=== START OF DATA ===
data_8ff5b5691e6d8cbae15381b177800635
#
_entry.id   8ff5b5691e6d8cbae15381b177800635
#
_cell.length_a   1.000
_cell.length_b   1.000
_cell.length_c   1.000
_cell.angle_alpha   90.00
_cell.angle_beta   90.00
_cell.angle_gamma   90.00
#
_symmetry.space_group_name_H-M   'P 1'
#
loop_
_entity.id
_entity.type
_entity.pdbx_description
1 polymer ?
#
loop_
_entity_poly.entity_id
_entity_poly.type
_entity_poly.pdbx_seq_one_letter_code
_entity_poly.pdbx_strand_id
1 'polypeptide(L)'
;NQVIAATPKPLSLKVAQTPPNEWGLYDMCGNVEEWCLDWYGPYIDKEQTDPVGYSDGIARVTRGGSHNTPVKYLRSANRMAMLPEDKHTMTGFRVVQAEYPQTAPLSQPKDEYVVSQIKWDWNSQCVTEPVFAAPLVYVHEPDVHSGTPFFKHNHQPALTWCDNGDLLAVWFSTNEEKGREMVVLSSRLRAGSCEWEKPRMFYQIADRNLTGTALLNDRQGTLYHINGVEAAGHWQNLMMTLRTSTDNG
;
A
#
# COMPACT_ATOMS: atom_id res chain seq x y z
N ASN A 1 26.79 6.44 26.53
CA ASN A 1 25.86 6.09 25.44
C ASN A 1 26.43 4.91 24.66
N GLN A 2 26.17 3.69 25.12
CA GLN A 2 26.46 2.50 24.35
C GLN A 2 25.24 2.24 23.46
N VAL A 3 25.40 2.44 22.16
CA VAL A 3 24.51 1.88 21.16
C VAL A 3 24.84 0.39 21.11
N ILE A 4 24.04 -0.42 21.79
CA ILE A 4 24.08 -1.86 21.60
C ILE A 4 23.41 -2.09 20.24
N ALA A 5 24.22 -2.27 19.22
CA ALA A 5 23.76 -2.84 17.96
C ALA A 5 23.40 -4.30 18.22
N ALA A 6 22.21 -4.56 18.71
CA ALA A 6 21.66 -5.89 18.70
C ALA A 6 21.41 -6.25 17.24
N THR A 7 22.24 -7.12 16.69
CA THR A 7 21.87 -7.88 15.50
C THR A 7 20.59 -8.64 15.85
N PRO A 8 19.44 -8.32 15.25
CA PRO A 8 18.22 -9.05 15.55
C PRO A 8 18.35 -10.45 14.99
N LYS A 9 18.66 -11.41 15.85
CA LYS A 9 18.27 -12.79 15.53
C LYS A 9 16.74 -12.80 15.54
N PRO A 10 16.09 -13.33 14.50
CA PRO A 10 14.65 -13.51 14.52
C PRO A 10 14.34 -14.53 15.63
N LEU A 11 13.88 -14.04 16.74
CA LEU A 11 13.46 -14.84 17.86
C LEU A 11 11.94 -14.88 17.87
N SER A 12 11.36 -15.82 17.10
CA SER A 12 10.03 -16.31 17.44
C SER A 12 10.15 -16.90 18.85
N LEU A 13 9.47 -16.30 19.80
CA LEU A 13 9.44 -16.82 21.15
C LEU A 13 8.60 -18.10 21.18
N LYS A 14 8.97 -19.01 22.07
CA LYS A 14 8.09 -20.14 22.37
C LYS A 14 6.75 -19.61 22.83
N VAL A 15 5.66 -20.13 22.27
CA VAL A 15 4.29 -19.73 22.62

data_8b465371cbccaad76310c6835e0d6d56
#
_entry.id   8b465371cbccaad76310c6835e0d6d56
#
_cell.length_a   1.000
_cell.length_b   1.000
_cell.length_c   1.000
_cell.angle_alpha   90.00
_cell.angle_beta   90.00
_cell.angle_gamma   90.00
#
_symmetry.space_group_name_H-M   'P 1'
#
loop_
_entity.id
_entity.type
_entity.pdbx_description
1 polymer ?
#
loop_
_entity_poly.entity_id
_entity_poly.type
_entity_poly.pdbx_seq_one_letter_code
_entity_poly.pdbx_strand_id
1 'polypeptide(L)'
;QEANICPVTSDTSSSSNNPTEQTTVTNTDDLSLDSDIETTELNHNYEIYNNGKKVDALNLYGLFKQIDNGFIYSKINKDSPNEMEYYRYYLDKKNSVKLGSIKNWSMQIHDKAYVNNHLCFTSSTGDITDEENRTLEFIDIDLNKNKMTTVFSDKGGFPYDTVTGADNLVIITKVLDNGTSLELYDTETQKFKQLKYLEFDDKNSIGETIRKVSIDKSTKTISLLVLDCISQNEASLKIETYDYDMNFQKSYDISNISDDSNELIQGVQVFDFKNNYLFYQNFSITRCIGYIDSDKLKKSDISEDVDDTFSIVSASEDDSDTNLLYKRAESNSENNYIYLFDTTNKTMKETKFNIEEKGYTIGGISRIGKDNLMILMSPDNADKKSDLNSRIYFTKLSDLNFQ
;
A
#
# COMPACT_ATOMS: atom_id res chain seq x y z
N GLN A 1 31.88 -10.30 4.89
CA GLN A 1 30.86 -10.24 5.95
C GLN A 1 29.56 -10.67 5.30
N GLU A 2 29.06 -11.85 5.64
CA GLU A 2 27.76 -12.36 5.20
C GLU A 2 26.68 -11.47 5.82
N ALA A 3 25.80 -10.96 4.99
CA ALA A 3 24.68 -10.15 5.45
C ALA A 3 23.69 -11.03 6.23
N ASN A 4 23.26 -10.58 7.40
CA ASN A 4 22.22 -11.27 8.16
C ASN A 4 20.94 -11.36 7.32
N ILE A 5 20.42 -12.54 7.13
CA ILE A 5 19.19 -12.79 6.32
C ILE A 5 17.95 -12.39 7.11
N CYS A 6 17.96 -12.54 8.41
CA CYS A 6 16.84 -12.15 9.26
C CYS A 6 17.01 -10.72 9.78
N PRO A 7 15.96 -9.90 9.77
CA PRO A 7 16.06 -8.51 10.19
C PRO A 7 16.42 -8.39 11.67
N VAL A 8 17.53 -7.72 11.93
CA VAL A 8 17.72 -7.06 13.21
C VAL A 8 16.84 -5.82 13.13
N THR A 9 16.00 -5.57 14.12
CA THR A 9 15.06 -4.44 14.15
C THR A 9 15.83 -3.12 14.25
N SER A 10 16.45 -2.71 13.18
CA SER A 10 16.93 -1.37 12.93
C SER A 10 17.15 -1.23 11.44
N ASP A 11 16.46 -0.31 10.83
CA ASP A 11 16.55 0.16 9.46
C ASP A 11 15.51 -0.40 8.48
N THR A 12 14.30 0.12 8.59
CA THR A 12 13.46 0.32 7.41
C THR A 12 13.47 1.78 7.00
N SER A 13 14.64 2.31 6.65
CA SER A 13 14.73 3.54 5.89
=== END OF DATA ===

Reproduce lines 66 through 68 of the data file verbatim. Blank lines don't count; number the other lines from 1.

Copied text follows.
C SER A 12 10.15 -16.90 18.85
N LEU A 13 9.47 -16.30 19.80
CA LEU A 13 9.44 -16.82 21.15